Scratch is a descendent of the Logo programming language that was developed by Dr. Seymour Papert at the the Artificial Lab at MIT. Logo had elements of the LISP programming language popular at the Lab at that time. LISP is an acronym for LIStProcessing and used data structures called lists.
To illustrate the use of lists I've written a PDF document that uses lists to store the frequency of the results of throwing a single die a number of times. Assuming the die is a fair die, the frequency of each of the numbered faces, 1, 2, 3, 4, 5 and 6 should be equal for say 6 throws, 36 throws, and 216 throws. Here is the Scratch script.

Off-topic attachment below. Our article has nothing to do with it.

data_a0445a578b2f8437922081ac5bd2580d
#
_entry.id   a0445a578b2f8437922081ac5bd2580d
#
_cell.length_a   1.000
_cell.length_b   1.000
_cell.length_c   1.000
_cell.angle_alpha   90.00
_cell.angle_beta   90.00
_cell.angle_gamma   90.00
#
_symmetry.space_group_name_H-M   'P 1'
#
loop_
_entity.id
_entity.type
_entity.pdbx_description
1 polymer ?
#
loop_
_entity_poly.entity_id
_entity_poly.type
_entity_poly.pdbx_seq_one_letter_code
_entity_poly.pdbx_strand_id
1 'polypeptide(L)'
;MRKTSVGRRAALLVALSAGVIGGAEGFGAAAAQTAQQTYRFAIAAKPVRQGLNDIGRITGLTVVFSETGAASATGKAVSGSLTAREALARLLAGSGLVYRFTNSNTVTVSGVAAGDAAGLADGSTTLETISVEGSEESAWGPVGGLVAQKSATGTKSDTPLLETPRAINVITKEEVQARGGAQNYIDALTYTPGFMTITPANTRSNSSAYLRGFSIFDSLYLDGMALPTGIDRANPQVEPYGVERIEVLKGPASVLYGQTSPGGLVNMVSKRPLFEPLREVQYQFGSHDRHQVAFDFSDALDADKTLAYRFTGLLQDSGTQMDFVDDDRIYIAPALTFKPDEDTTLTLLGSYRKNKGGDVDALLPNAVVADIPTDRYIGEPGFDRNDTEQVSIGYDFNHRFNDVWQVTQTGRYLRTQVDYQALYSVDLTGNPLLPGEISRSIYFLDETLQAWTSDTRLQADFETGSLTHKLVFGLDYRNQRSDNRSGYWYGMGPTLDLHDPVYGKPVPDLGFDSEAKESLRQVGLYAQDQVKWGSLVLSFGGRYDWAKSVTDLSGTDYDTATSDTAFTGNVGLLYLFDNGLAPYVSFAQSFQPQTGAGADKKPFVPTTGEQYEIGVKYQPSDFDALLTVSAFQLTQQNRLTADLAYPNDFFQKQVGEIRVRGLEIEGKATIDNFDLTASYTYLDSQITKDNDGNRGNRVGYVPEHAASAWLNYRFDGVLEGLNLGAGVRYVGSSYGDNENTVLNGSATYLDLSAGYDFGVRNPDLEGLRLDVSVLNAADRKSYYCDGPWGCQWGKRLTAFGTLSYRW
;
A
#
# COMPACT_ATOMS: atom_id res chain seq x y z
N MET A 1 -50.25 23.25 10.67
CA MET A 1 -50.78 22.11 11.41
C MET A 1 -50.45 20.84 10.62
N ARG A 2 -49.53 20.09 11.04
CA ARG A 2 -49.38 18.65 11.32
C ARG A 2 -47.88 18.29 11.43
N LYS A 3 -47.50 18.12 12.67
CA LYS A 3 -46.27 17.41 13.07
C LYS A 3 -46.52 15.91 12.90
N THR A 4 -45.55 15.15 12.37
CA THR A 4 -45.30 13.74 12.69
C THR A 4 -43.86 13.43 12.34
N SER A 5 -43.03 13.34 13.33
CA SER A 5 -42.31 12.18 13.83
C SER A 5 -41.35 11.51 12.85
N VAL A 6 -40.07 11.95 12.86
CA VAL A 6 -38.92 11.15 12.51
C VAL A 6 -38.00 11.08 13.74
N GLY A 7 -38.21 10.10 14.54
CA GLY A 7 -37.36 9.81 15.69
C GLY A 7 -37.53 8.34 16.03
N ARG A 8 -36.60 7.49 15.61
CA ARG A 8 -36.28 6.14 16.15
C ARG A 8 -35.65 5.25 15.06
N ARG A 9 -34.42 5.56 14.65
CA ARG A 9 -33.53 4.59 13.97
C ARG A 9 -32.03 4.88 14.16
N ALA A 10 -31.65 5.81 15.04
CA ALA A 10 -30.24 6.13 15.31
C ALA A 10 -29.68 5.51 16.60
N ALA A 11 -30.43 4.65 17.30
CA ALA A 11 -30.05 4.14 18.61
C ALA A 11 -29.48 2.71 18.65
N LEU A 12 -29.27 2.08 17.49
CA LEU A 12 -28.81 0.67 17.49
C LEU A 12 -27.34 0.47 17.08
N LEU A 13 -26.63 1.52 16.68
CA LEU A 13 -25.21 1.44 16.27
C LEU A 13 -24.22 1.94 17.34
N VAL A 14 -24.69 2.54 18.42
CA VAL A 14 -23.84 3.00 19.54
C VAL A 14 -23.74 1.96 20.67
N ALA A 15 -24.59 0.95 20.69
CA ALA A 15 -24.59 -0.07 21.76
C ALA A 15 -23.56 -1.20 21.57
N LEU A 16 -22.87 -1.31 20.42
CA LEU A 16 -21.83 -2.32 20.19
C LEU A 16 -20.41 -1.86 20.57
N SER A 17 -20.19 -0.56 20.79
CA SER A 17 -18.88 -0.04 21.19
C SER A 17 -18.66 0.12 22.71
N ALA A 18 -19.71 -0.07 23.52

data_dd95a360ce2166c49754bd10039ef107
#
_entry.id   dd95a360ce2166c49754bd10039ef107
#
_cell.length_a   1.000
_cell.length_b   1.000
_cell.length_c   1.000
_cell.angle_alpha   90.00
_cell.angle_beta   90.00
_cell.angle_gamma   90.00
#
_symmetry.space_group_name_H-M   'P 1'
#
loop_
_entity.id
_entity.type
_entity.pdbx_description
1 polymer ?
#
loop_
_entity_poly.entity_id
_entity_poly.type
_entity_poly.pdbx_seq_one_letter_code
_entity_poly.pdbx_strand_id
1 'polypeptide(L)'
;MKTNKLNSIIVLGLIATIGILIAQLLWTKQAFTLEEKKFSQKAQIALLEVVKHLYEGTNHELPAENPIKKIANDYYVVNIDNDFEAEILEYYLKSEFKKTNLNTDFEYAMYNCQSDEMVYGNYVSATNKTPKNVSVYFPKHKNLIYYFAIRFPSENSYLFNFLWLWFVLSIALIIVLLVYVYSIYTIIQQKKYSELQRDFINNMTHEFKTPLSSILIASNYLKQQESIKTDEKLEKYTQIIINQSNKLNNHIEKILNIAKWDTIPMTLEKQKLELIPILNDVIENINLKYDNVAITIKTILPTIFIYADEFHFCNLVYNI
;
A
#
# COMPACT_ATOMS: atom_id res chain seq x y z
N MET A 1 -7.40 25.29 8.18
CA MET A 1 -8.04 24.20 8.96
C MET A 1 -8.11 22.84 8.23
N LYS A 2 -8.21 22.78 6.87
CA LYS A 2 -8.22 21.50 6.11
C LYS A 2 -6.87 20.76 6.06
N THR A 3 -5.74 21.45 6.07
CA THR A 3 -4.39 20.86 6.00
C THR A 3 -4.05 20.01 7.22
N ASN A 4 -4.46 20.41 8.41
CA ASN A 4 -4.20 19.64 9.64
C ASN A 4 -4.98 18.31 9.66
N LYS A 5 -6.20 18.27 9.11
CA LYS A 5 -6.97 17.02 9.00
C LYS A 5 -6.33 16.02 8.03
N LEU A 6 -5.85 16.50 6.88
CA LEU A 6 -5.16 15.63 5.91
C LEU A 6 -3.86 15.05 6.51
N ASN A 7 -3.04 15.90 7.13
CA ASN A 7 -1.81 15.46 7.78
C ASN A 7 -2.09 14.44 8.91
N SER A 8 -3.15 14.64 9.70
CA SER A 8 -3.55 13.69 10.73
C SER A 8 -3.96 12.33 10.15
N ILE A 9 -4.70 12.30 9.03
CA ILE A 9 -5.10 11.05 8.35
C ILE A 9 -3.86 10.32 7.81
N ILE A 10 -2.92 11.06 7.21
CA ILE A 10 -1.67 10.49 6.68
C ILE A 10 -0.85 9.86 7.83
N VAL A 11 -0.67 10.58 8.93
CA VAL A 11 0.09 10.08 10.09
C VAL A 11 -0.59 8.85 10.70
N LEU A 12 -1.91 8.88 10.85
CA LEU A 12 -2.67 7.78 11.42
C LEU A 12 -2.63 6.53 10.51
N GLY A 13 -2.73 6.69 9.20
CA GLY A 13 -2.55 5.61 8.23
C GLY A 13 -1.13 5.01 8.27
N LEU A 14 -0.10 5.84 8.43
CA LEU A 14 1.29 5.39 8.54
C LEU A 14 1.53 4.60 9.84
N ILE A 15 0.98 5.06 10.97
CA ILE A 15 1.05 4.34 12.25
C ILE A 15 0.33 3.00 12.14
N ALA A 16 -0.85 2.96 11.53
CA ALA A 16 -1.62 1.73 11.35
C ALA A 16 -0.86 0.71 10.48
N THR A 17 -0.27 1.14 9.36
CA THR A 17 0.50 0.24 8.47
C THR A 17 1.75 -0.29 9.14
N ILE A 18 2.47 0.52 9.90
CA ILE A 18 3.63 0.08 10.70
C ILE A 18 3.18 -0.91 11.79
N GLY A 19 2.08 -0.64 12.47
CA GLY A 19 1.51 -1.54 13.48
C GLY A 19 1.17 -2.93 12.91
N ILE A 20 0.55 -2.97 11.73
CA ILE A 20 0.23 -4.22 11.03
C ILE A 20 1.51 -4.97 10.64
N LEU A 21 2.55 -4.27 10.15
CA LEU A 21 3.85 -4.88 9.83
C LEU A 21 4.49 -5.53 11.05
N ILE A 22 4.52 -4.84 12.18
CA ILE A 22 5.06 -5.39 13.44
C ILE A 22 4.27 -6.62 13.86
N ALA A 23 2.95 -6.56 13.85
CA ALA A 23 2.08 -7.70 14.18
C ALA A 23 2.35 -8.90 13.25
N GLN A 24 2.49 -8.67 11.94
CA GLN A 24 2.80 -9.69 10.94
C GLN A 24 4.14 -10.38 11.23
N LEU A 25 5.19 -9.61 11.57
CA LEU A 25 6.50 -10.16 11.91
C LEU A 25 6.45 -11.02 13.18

Below is a screenshot of the display produced by the above script for six rolls of a single die. Note that the program does not produce the theoretical values of the frequency of 1 for each of the six possibilities. Bit neither does six rolls of a real email@example.com.
A more advanced project that uses lists to record the frequency of the sum of a pair of dice for a repeated number of throws will be the topic of a future post.